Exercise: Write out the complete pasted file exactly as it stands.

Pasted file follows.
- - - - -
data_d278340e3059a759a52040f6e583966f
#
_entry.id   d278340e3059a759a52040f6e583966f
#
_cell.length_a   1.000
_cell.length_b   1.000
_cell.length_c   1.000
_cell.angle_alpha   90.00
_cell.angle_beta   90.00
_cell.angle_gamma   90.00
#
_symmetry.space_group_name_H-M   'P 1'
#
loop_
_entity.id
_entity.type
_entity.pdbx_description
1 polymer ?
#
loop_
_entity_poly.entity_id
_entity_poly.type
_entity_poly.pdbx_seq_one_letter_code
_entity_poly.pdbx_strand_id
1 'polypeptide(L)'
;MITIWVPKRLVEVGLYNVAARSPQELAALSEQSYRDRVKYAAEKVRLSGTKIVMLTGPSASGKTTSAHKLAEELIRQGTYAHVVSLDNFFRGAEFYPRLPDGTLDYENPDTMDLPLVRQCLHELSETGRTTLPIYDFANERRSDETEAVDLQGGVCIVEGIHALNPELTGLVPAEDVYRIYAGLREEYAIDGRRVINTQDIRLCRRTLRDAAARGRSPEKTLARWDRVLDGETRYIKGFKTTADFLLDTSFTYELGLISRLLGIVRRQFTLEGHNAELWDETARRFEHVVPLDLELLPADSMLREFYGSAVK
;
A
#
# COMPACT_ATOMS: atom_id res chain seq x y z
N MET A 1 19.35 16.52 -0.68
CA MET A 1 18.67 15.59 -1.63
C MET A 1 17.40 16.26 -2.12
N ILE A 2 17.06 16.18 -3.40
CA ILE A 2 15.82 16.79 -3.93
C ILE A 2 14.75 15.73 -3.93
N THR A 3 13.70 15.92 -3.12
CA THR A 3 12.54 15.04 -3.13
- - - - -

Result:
data_d278340e3059a759a52040f6e583966f
#
_entry.id   d278340e3059a759a52040f6e583966f
#
_cell.length_a   1.000
_cell.length_b   1.000
_cell.length_c   1.000
_cell.angle_alpha   90.00
_cell.angle_beta   90.00
_cell.angle_gamma   90.00
#
_symmetry.space_group_name_H-M   'P 1'
#
loop_
_entity.id
_entity.type
_entity.pdbx_description
1 polymer ?
#
loop_
_entity_poly.entity_id
_entity_poly.type
_entity_poly.pdbx_seq_one_letter_code
_entity_poly.pdbx_strand_id
1 'polypeptide(L)'
;MITIWVPKRLVEVGLYNVAARSPQELAALSEQSYRDRVKYAAEKVRLSGTKIVMLTGPSASGKTTSAHKLAEELIRQGTYAHVVSLDNFFRGAEFYPRLPDGTLDYENPDTMDLPLVRQCLHELSETGRTTLPIYDFANERRSDETEAVDLQGGVCIVEGIHALNPELTGLVPAEDVYRIYAGLREEYAIDGRRVINTQDIRLCRRTLRDAAARGRSPEKTLARWDRVLDGETRYIKGFKTTADFLLDTSFTYELGLISRLLGIVRRQFTLEGHNAELWDETARRFEHVVPLDLELLPADSMLREFYGSAVK
;
A
#
# COMPACT_ATOMS: atom_id res chain seq x y z
N MET A 1 19.35 16.52 -0.68
CA MET A 1 18.67 15.59 -1.63
C MET A 1 17.40 16.26 -2.12
N ILE A 2 17.06 16.18 -3.40
CA ILE A 2 15.82 16.79 -3.93
C ILE A 2 14.75 15.73 -3.93
N THR A 3 13.70 15.92 -3.12
CA THR A 3 12.54 15.04 -3.13